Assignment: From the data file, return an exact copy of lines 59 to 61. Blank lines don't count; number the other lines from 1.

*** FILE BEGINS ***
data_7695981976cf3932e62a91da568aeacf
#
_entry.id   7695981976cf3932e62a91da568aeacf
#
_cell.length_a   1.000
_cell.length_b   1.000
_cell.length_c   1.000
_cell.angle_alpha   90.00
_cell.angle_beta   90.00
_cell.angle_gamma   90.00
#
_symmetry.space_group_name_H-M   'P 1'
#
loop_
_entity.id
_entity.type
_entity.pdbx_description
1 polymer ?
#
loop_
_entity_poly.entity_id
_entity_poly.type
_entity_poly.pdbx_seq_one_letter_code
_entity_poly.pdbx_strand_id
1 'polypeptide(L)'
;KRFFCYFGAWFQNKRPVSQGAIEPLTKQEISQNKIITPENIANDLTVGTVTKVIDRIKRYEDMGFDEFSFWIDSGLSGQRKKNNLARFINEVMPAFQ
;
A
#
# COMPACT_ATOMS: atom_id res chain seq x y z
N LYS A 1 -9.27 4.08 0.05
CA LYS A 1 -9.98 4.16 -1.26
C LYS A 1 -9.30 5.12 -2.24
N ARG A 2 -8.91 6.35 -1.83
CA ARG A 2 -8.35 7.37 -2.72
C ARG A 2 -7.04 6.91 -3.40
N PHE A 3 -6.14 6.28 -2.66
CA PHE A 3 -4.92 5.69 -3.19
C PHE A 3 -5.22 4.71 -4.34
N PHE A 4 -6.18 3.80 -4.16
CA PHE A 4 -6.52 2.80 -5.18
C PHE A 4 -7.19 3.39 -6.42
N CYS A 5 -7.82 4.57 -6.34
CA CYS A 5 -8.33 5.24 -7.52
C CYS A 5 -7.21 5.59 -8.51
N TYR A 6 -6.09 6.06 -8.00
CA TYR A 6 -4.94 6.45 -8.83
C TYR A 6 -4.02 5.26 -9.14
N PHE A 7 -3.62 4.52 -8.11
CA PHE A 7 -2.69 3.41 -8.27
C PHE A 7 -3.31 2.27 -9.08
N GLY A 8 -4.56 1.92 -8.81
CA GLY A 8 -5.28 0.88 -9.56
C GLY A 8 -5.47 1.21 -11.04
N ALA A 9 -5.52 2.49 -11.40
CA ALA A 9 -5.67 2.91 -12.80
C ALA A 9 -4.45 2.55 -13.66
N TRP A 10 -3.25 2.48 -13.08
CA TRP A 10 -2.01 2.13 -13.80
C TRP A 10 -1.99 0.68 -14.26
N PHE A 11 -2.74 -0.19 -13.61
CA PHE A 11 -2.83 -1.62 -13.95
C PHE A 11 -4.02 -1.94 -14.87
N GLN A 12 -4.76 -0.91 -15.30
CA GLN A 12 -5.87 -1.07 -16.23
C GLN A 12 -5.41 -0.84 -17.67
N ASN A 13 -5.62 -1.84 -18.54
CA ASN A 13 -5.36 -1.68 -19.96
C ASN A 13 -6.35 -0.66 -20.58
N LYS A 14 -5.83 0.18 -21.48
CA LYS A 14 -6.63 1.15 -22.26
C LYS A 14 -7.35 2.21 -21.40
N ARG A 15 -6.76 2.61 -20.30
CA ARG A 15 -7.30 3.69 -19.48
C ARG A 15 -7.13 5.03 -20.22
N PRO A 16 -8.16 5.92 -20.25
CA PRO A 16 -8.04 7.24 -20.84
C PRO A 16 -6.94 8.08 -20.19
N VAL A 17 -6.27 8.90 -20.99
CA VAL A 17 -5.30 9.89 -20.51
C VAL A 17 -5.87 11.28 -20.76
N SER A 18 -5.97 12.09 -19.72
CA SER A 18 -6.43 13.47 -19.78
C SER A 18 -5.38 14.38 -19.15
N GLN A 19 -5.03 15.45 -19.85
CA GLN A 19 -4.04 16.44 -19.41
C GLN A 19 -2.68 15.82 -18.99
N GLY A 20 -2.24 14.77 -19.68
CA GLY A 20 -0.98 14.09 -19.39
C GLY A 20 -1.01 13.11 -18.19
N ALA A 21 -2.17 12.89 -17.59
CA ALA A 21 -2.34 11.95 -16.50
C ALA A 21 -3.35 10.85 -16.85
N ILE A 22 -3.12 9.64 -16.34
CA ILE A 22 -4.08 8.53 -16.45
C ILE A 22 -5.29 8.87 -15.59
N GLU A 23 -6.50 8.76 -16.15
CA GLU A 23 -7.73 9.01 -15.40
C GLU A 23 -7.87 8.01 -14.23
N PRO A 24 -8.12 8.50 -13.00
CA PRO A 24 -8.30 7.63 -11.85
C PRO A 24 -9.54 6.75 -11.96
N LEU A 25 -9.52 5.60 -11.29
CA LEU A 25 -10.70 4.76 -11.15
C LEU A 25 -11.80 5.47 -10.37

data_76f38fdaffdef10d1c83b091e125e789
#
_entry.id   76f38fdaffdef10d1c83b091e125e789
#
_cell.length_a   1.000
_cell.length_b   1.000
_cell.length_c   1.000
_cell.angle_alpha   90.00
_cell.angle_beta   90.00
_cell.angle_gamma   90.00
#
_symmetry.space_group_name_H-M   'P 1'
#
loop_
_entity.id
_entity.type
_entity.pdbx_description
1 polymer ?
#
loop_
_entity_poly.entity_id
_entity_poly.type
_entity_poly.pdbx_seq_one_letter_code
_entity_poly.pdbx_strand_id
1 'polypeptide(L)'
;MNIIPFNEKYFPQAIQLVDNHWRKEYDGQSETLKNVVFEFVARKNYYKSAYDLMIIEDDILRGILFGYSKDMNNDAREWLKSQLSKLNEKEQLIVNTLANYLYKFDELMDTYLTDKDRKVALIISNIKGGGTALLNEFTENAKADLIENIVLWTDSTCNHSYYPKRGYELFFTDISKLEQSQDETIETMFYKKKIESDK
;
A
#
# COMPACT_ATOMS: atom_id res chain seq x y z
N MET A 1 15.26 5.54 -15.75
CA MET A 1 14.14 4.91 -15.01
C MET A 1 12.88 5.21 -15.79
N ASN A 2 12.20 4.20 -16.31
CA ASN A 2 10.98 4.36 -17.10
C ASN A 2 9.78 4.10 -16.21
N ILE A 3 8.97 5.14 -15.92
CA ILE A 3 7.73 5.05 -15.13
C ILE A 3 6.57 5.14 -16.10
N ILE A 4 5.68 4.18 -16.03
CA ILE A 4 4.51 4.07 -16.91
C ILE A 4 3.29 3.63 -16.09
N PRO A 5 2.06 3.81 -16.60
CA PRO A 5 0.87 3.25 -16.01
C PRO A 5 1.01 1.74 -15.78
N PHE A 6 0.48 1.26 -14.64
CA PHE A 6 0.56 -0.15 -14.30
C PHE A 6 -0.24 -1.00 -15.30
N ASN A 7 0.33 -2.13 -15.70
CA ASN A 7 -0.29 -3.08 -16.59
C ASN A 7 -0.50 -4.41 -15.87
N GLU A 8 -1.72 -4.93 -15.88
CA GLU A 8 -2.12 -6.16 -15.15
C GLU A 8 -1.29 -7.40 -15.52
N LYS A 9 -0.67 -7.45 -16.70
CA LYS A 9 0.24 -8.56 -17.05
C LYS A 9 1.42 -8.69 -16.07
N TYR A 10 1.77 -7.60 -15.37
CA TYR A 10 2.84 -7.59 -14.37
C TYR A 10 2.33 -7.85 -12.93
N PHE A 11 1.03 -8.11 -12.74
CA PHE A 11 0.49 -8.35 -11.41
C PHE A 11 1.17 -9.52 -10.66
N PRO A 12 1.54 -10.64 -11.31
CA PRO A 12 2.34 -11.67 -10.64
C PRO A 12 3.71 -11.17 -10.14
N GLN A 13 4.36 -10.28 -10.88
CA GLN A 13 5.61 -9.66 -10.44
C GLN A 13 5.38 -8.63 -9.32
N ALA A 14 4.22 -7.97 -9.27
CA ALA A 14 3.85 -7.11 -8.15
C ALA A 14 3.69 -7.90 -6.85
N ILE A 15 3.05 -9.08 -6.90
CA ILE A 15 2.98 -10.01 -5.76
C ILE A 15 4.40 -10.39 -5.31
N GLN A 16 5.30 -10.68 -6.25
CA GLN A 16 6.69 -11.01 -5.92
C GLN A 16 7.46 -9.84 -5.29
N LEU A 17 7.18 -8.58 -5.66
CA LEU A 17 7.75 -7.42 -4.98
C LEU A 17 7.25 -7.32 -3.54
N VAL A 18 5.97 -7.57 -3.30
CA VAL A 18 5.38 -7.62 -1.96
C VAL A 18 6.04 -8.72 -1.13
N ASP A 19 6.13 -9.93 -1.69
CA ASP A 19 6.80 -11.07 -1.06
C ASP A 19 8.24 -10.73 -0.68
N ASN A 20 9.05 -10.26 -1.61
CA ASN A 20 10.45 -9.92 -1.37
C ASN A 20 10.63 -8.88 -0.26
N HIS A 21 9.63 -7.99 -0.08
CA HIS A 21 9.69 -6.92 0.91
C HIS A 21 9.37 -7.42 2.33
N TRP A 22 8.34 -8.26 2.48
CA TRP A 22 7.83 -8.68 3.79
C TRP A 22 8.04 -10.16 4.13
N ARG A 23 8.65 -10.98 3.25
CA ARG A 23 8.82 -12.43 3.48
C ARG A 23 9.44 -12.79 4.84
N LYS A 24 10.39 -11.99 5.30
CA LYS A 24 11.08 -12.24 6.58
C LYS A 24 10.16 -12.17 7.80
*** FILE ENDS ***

CA TRP A 10 -2.01 2.13 -13.80
C TRP A 10 -1.99 0.68 -14.26
N PHE A 11 -2.74 -0.19 -13.61